POST: Tell us about the shoot. How long was it and how tough?
CHADWICK: “It was 81 days on a very small budget — just $25 million, which for the scope of this story, wasn’t much. We built a lot of sets when the originals weren’t available or had long since disappeared, and we had a record amount of period cars, which is very costly. And it was physically very taxing because of all the remote locations and as there seemed to be no small scenes. Even a street scene would have over 500 extras from the local community, so every day was different and vibrant and very exciting. In some of the riot scenes, cars would be thrown around that weren’t meant to be, because of the passion of the people. And as it was a South African indie, we had to move very fast all the time.”
POST: Talk about the look of the film and working with DP Lol Crawley.
CHADWICK: “I had a big fear of it looking visually staid, and I was determined to give it more of an immediate, documentary feel, where everything is real. So if you open a drawer, there’s stuff inside. Everything was detailed and populated with real people. The generals who line the corridor and salute him at the end were real generals, and they came with their own uniforms. They’ve lived the story and the history, and to connect all that to a modern audience, it had to be 360-degrees and visceral. So we used a lot of hand-held and Steadicam, and I brought my own camera operator, who I’ve worked with a lot, and the three of us strove all the time for that reality and immediacy. But you’re also competing against all these big budget Hollywood movies, so it was also important that the car chases and action scenes looked really dynamic and on a big enough scale. Mandela lived a very fast life before prison, and we had to capture all that.”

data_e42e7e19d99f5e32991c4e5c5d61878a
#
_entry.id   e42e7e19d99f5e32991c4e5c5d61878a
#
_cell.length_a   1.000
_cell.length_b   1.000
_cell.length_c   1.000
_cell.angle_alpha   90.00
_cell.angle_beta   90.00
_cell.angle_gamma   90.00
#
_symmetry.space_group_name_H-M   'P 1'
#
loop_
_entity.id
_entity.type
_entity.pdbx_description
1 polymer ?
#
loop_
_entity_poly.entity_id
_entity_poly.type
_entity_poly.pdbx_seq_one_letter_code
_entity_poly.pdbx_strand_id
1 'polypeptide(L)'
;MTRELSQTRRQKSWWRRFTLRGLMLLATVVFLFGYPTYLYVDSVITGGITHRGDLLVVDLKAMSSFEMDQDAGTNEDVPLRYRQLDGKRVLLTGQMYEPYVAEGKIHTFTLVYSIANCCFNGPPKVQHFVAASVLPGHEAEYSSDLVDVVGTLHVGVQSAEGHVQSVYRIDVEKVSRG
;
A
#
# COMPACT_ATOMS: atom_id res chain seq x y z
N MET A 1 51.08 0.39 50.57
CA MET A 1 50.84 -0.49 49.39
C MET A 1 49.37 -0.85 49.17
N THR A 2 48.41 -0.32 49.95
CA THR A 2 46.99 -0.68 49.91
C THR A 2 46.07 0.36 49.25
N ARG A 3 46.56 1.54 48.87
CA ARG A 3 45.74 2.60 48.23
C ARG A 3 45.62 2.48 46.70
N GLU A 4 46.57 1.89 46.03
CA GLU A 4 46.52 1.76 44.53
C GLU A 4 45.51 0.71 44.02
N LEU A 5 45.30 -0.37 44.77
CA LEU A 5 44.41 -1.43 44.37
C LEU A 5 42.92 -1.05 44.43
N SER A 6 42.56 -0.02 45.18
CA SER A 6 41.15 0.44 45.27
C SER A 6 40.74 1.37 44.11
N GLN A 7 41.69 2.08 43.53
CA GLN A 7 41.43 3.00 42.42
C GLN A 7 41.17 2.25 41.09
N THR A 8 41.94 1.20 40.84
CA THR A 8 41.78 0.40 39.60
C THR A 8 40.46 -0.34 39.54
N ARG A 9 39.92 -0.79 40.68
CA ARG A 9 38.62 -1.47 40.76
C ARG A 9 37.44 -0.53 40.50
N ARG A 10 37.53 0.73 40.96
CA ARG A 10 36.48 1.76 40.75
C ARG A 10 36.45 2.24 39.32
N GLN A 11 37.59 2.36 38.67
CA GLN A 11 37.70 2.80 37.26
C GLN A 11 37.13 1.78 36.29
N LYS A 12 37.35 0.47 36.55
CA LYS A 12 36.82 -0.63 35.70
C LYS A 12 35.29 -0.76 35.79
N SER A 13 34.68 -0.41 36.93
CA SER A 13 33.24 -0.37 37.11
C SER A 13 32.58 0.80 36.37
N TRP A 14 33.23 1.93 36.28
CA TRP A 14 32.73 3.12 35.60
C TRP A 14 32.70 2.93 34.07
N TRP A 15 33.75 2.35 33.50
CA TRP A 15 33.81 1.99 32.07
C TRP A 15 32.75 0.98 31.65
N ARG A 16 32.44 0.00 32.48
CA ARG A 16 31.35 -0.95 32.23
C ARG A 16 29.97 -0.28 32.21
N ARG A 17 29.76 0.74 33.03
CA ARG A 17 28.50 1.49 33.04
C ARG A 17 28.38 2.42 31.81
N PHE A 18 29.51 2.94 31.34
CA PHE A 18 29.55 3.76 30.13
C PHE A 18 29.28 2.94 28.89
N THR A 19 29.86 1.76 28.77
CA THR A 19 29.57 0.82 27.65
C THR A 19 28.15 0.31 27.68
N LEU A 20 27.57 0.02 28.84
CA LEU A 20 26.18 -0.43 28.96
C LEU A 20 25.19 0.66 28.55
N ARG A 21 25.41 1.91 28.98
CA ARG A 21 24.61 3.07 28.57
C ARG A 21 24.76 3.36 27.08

POST: Your editor was Rick Russell. Tell us about the editing process. Was he on-set?
CHADWICK: “He cut all my early shorts and I’ve wanted to work with him again for years, but he went into commercials and had his own company. But I wanted his sensibility, so I really fought for him to do this and he came to South Africa for the shoot and assembled the film as we shot. So as we were so on top of it, the first cut came pretty quickly. And because of our tight budget and wanting all the money to go on the screen, I plotted it all out visually with all these photos I’d taken that we then put up in the offices. And those were our blueprint for both the script and the film, so whatever was going on, someone could just look at it and see instantly what was needed.”